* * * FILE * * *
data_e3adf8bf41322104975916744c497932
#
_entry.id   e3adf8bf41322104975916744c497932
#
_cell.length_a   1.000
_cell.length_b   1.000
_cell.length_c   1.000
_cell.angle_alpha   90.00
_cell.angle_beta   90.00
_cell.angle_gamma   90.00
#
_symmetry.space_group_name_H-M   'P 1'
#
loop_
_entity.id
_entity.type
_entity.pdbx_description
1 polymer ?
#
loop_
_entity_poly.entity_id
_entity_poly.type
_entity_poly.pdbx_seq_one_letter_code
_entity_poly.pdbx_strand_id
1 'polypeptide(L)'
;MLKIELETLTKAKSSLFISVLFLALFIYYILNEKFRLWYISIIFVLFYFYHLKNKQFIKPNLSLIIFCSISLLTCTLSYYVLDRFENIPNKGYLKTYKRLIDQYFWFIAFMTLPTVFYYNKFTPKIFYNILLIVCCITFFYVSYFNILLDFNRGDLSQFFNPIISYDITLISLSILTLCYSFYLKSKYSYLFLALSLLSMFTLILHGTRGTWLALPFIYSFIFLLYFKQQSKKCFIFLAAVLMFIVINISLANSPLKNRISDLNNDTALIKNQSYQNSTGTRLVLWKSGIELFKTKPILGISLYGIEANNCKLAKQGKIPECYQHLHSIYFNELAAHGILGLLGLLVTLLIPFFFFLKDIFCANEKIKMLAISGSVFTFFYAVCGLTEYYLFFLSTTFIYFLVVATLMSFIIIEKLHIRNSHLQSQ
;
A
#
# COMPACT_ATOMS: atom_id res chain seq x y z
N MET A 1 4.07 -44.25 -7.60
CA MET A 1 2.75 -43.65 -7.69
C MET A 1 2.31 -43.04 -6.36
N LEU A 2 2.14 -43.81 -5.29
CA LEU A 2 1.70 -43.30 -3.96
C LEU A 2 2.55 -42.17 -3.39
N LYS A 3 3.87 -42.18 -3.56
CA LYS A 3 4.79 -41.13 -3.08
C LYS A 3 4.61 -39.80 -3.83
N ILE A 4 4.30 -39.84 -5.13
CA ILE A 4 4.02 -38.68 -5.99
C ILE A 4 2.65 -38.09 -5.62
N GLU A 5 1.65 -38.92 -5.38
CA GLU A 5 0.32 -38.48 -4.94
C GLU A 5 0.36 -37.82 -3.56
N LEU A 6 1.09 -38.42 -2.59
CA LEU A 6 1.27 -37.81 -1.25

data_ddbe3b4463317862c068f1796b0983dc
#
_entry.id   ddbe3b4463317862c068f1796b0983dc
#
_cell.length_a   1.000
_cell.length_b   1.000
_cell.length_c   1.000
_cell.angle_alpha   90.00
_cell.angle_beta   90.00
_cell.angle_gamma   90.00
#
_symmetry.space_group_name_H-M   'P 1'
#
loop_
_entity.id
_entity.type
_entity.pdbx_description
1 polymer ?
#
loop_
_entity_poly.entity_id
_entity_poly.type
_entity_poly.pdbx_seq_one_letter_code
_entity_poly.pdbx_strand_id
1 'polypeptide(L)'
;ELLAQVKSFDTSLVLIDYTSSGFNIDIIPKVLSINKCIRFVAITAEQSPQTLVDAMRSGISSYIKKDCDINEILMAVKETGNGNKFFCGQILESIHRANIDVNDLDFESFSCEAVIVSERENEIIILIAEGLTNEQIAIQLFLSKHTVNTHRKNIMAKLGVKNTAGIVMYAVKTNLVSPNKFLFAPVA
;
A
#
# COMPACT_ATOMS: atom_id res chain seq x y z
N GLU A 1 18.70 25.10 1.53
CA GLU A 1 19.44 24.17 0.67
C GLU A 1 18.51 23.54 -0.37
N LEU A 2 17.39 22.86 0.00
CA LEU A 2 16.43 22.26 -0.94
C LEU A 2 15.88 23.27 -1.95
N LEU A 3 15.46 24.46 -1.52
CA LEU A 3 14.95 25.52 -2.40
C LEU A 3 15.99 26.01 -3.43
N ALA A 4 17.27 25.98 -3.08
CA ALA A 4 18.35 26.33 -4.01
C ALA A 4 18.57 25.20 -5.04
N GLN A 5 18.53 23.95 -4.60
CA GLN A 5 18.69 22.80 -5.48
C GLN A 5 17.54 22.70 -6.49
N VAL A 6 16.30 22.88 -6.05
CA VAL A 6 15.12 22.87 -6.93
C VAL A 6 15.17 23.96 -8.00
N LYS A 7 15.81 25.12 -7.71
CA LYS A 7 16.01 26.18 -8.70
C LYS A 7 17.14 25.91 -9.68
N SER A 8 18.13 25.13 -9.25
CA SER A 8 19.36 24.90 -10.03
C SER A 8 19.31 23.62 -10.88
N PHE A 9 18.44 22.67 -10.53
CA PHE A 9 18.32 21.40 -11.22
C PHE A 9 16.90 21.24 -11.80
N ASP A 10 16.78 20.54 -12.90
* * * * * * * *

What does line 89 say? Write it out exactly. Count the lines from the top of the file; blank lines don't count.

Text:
C ALA A 4 18.57 25.20 -5.04